In years past, cultures all over the world hunted whales, and nearly every part of the whale was put to use. The fashion, engineering, cosmetics, and candle- and soap-making industries had interest in various parts of whales. Today, traditional uses of whale parts have been replaced with modern-day synthetics, and whaling today is done primarily for food. However, several societies still carry on traditional uses of whale components.
Today, whales are primarily hunted for food. Whale meat is considered a delicacy in several countries, including Japan, as well as some Inuit and Greenlandic coastal cultures. The meat is often served raw, as a sashimi. It tastes like beef, so it is also often sliced into steaks, seasoned just as are regular beef steaks, and grilled or seared.
Blubber is a thick layer of fat below a whale's skin that helps keep the whale warm when it swims through cold ocean waters. Blubber is usually taken from right whales. The blubber is cooked until rendered into oil, known as whale oil, that can be used for soap, and as a component in makeup that contributes a glossy shine. Blubber is also turned into fuel for lamps, wax for candles and grease for machinery. Sperm whale oil is favored for lamps, because it burns slowly and does not emit bad odors as it burns. The same cultures that commonly eat whale meat also eat blubber.
Whale bones are boiled down into glue. They are also ground down to make fertilizer. The bones and teeth are made into tools. For example, large whale bones are shaped into flat boards called smoothing boards that act as ironing boards. Most commonly, whale bones are shaped into special hooks that the Inuit use to make fishing nets. Whale-teeth pendants, called rei puta, are worn by members of the Maori culture, in which the teeth were once valued as money. However, the fashion of wearing whale-teeth pendants has largely gone out of style.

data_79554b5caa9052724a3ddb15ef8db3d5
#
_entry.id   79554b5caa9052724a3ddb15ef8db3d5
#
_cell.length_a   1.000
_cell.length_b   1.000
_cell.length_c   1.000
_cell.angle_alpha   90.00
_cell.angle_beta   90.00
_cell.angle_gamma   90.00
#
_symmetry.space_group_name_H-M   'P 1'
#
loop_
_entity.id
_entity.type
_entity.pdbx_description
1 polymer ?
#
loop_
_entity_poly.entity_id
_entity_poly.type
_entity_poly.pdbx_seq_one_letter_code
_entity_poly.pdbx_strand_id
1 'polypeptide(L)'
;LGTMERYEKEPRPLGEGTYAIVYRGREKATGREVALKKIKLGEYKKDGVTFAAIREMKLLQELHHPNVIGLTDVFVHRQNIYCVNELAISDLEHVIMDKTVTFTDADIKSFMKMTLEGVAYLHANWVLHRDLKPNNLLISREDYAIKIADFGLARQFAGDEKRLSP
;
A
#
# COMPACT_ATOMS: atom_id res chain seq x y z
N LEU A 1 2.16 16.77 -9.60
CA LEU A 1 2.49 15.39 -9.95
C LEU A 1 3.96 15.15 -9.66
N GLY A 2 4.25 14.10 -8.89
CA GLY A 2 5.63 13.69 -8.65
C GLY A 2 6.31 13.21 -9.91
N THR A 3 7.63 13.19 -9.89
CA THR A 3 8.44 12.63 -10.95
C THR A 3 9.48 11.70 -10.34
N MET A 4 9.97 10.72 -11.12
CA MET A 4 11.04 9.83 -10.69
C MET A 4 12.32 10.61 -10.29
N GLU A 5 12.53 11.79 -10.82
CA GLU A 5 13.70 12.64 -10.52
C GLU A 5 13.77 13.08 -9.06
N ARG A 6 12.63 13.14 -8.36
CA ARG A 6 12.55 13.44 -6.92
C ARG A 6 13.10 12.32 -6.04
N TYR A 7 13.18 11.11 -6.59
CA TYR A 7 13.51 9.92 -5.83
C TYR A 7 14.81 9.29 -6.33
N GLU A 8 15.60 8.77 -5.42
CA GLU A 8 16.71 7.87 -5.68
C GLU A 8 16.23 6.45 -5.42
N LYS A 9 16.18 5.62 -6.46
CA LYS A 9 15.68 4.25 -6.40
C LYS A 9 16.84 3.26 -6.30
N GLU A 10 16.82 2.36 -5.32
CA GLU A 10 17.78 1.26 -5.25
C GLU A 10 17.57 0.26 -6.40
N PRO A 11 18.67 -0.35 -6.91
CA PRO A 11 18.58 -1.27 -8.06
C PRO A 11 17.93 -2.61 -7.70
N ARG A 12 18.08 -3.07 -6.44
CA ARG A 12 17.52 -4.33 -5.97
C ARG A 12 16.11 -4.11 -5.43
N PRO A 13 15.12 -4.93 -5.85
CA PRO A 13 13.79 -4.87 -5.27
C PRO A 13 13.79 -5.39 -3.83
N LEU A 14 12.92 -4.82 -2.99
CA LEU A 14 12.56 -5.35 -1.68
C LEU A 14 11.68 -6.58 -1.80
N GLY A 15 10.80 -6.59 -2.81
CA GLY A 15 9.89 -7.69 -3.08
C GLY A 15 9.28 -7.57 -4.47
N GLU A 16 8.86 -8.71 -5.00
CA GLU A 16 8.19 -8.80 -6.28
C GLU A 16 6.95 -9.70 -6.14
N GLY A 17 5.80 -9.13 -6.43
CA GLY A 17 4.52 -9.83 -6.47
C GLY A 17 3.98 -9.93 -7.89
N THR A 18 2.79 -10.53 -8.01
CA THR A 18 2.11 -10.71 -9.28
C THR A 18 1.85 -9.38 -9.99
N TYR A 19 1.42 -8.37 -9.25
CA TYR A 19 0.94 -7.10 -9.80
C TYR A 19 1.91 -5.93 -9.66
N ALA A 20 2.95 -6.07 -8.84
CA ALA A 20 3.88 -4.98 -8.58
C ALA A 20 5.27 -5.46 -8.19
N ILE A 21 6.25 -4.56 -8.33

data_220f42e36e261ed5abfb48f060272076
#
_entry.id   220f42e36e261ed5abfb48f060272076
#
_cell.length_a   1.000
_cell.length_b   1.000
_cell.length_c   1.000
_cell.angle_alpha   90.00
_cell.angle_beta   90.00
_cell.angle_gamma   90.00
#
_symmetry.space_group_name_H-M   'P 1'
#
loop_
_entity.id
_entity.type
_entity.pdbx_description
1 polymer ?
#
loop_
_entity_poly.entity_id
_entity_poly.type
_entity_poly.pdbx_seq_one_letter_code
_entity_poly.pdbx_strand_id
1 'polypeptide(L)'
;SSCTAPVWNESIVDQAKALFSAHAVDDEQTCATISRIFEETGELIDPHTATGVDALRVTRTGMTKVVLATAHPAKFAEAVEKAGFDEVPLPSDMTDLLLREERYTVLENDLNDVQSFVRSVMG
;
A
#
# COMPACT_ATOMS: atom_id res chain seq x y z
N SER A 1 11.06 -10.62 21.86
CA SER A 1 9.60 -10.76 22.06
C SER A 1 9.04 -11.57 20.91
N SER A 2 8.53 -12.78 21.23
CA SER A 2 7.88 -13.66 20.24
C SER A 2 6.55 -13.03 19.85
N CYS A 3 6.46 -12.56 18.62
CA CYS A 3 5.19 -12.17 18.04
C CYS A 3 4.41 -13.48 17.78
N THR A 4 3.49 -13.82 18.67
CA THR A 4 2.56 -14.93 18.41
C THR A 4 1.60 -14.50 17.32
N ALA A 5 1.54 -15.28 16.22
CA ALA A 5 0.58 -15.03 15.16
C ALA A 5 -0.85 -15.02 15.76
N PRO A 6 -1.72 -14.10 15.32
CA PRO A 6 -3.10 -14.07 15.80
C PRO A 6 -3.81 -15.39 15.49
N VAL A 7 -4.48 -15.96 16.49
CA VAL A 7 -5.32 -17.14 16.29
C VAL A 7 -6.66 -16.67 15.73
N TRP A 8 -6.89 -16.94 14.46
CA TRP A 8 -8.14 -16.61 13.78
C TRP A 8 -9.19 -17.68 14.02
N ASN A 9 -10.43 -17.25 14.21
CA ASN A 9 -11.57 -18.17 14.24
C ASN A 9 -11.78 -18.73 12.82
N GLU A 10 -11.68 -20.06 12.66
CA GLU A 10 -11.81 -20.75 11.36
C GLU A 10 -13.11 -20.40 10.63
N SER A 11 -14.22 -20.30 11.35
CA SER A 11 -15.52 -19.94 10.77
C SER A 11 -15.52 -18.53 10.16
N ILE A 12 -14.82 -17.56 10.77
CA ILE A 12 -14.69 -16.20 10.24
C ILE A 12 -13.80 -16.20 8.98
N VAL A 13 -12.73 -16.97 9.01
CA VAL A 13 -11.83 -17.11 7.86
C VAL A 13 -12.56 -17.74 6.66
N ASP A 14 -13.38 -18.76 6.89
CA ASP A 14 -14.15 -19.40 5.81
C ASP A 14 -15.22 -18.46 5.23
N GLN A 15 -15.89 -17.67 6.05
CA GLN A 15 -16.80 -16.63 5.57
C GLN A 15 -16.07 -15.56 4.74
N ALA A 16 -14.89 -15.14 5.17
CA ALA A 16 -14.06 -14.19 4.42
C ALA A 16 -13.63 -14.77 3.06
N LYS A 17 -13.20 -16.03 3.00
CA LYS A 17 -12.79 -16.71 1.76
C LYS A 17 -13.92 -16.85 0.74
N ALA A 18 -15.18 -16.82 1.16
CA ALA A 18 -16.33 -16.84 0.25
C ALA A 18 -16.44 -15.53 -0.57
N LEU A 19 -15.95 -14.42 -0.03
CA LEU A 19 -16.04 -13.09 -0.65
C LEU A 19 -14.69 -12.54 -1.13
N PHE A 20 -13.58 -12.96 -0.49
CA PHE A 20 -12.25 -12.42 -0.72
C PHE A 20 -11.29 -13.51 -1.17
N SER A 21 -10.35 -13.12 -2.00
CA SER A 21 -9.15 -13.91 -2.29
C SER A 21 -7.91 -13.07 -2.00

Ambergris comes from sperm whales' digestive tracts. It is thought to protect the whale's stomach from sharp objects that the whale eats, such as the beaks of large squid. Ambergris is then expelled into the ocean as waste. Ambergris has an earthy, almost sweet smell. Perfume makers use this whale by-product as a fixative in their perfumes. Fixatives help reduce the rate of evaporation, ultimately making the perfume last longer. Ambergris is desirable because of its attractive scent, but because it is so rare, ambergris is also very expensive. Usually found while floating in the ocean or after it has washed ashore, ambergris takes on its desirable qualities only after it has been exposed to the ocean's elements for at least several months. While synthetic substances have largely replaced ambergris in perfume manufacturing, some manufacturers of expensive perfumes still use ambergris.
Several whaling companies, especially those located in Japan, conduct what they describe as scientific research on whales to see if whaling can be done sustainably. Because whale populations have decreased so dramatically, in large part because of the whaling industry, many countries disapprove of commercial whaling.